The Big Tech Selloff – WSJ


Herbert Stein famously observed some 40 years ago that what can’t continue won’t, which bears remembering as tech stocks fall following a fantastic nine-year run fueled in part by the Federal Reserve. Americans no doubt wish that stocks could climb forever, but the tech selloff looks like a healthy correction.

Stocks bounced back Wednesday, but before that the tech-heavy Nasdaq had slumped 12% since its August peak. Falling FAANG stocks—

Facebook
,

Apple, Amazon, Netflix and Google parent Alphabet—have swung the S&P 500 into a correction zone. Netflix tumbled 21% and Amazon fell 20% in October.

Texas Instruments
,

IBM

and

Nvidia

have also seen substantial stock price declines.

A tech revaluation was perhaps inevitable as prices leapt over earnings like LeBron James over Kevin Durant. Amazon’s stock in September was trading at nearly 160 times earnings, which wasn’t going to last. But what makes this month’s tech sale so jarring is that it comes amid strong quarterly earnings growth.

Google reported advertising revenues increasing by 20% year-over-year during the third quarter. Amazon’s subscription service revenues were up 52% during the quarter after raising prices for its Prime membership. Margins for Amazon’s cloud business rose a spectacular 77%.

Microsoft
’s

cloud-computing revenues soared 76%, and even its Windows software sales ticked up.

Investors are no doubt reacting in part to signs of slowing revenue growth and increasing costs. Amazon is raising its minimum wage to $15 per hour and has projected weaker sales in the fourth quarter. Google’s share of digital advertising sales are starting to dip while the traffic acquisition costs it pays to partners to direct customers to its search engine are increasing. Facebook reported soft revenue growth as it struggles to squeeze more advertising revenue from its news feed. It has also hired thousands of new employees to remove violent content and fake news. Netflix has gone on a spending-and-debt binge.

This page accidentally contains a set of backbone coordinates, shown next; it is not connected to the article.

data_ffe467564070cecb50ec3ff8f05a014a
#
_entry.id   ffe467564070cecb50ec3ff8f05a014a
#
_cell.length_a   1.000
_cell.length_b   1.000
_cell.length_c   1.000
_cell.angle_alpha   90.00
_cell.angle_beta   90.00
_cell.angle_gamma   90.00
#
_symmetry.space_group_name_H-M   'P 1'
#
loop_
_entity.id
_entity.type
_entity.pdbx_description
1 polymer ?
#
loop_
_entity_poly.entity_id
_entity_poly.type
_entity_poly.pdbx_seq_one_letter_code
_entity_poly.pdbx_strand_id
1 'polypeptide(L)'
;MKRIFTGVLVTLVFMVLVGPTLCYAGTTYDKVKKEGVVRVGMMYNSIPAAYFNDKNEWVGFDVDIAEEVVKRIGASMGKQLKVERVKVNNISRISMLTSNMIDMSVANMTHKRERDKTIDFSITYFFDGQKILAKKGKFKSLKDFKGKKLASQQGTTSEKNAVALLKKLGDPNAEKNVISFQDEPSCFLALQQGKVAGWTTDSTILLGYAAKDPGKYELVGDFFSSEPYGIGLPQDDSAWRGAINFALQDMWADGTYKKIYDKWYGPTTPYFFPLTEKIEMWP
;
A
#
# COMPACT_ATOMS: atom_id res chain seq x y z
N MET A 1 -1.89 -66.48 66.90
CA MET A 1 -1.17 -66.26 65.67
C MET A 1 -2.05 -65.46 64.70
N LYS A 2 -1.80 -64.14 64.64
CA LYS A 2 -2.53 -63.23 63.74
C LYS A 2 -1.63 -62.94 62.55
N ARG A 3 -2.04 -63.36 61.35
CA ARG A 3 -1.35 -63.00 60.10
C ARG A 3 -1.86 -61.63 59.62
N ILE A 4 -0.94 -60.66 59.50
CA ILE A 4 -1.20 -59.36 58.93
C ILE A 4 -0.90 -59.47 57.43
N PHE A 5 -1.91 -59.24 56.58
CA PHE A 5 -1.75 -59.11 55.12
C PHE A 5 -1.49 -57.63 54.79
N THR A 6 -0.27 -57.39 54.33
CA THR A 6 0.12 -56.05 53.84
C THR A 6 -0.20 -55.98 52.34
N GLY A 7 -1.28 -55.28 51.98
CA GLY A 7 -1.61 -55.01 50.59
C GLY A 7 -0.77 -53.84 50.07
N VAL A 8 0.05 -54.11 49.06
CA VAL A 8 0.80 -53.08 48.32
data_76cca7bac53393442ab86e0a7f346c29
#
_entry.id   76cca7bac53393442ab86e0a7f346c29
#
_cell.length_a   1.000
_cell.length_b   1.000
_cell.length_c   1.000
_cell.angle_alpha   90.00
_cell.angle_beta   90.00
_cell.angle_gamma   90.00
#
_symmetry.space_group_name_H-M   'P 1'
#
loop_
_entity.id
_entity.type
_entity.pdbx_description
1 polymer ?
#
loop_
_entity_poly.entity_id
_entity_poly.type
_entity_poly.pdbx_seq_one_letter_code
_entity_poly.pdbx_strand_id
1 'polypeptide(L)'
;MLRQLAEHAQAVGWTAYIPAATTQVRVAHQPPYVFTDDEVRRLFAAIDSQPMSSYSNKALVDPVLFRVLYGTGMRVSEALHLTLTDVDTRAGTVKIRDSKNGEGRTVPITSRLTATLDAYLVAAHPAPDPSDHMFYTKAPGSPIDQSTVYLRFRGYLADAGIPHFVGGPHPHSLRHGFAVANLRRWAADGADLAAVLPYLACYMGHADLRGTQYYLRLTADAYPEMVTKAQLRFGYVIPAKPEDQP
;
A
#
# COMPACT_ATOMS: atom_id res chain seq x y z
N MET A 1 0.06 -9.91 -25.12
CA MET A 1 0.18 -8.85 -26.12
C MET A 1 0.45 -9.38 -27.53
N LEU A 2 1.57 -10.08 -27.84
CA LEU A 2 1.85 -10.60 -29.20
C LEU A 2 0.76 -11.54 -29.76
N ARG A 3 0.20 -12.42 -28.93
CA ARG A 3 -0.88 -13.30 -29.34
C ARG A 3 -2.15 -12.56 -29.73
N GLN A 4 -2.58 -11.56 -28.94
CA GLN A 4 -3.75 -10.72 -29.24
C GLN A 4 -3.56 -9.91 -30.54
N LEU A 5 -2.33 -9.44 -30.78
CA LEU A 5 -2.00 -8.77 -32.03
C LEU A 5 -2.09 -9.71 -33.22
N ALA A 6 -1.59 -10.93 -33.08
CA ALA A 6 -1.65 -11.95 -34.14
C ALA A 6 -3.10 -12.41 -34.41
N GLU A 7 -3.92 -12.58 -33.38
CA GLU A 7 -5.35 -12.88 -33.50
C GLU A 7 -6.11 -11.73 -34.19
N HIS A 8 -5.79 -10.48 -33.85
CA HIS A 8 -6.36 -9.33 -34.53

The bigger systemic worry among investors is softening global growth. The fastest growing markets for many U.S. tech companies including Netflix and Facebook are overseas. Amazon is making a major play for India. As demand for $1,000 iPhones plateaus in the U.S., Apple will need to increase sales of handsets and other devices overseas.

So it’s not auspicious that GDP growth in the eurozone fell to a five-year nadir last quarter. China’s growth is under pressure amid trade uncertainty and rising debt, while emerging markets in general continue to cause apprehension.

Hostile regulators are also acting as a restraint on growth. The European Union’s privacy regulations are making it harder for Facebook, Google and

Twitter

to monetize user data. Brussels in July fined Google $5 billion for dubious antitrust violations and is now investigating Amazon for allegedly using consumer data to undercut local merchants.

Then there’s U.K. Chancellor Philip Hammond’s proposal this week to tax the revenues of large U.S. tech companies. More than a dozen other countries including South Korea and Mexico are considering their own digital taxes, and don’t be surprised if the idea catches on in U.S. states and cities.

The silver lining for consumers is that tech giants are facing more competition. Amazon is starting to chip away at the Facebook-Google digital-ad duopoly.

Walmart
,

Target and other brick-and-mortar retailers are improving online operations to compete with Amazon.

Disney

is buying the film and entertainment assets of

21st Century Fox

to include in a new streaming service with exclusive content that could test Netflix’s hegemony. Businesses stand to benefit from IBM’s purchase of Red Hat if it can challenge Microsoft and Amazon in the cloud space by integrating myriad data systems.

It’s not surprising that investors are struggling to price tech stocks properly amid this evolving regulatory and competitive landscape while factoring in stronger U.S. growth and rising interest rates. Big tech was one of the few industries that prospered during the economic malaise under Barack Obama and thus naturally attracted more investors.

Tech stocks also received a boost from the Fed’s monetary exertions that kept the federal funds rate at nearly zero for years and suppressed long-term rates with quantitative easing. Investors thirsting for higher yields piled into riskier assets, and some are now retreating as the Fed unwinds its balance sheet and raises rates.

This return to realism is unfortunate for some investors but shouldn’t undermine the larger economy. The S&P is still up 21% since January 2017. It isn’t bad news if investors steer more capital to other productive businesses that can propel American growth.

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